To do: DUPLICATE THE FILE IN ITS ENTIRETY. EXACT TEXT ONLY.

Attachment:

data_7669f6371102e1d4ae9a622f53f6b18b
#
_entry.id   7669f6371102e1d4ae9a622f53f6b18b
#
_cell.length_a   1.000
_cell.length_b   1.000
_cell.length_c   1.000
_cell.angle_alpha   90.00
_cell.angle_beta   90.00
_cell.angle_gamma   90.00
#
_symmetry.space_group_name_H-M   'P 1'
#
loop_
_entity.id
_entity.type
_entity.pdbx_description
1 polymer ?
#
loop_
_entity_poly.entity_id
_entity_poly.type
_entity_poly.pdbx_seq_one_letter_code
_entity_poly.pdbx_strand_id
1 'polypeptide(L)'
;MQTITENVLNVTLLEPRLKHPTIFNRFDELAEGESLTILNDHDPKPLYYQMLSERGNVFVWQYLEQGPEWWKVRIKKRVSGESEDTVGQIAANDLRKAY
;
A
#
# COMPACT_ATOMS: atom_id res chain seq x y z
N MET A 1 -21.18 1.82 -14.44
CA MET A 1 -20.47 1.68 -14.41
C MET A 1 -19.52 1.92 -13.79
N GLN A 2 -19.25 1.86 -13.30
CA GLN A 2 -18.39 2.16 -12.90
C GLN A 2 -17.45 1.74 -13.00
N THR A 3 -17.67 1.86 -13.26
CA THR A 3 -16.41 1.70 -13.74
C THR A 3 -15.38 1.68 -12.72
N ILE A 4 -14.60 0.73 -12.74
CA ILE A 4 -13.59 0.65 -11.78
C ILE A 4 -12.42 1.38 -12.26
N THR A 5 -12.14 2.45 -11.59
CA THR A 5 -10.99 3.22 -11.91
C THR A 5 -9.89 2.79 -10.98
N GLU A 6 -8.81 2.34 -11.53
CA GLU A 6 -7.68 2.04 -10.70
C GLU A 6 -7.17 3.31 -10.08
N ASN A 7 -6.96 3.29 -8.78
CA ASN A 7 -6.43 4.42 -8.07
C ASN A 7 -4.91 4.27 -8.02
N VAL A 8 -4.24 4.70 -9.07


data_7669f6371102e1d4ae9a622f53f6b18b
#
_entry.id   7669f6371102e1d4ae9a622f53f6b18b
#
_cell.length_a   1.000
_cell.length_b   1.000
_cell.length_c   1.000
_cell.angle_alpha   90.00
_cell.angle_beta   90.00
_cell.angle_gamma   90.00
#
_symmetry.space_group_name_H-M   'P 1'
#
loop_
_entity.id
_entity.type
_entity.pdbx_description
1 polymer ?
#
loop_
_entity_poly.entity_id
_entity_poly.type
_entity_poly.pdbx_seq_one_letter_code
_entity_poly.pdbx_strand_id
1 'polypeptide(L)'
;MQTITENVLNVTLLEPRLKHPTIFNRFDELAEGESLTILNDHDPKPLYYQMLSERGNVFVWQYLEQGPEWWKVRIKKRVSGESEDTVGQIAANDLRKAY
;
A
#
# COMPACT_ATOMS: atom_id res chain seq x y z
N MET A 1 -21.18 1.82 -14.44
CA MET A 1 -20.47 1.68 -14.41
C MET A 1 -19.52 1.92 -13.79
N GLN A 2 -19.25 1.86 -13.30
CA GLN A 2 -18.39 2.16 -12.90
C GLN A 2 -17.45 1.74 -13.00
N THR A 3 -17.67 1.86 -13.26
CA THR A 3 -16.41 1.70 -13.74
C THR A 3 -15.38 1.68 -12.72
N ILE A 4 -14.60 0.73 -12.74
CA ILE A 4 -13.59 0.65 -11.78
C ILE A 4 -12.42 1.38 -12.26
N THR A 5 -12.14 2.45 -11.59
CA THR A 5 -10.99 3.22 -11.91
C THR A 5 -9.89 2.79 -10.98
N GLU A 6 -8.81 2.34 -11.53
CA GLU A 6 -7.68 2.04 -10.70
C GLU A 6 -7.17 3.31 -10.08
N ASN A 7 -6.96 3.29 -8.78
CA ASN A 7 -6.43 4.42 -8.07
C ASN A 7 -4.91 4.27 -8.02
N VAL A 8 -4.24 4.70 -9.07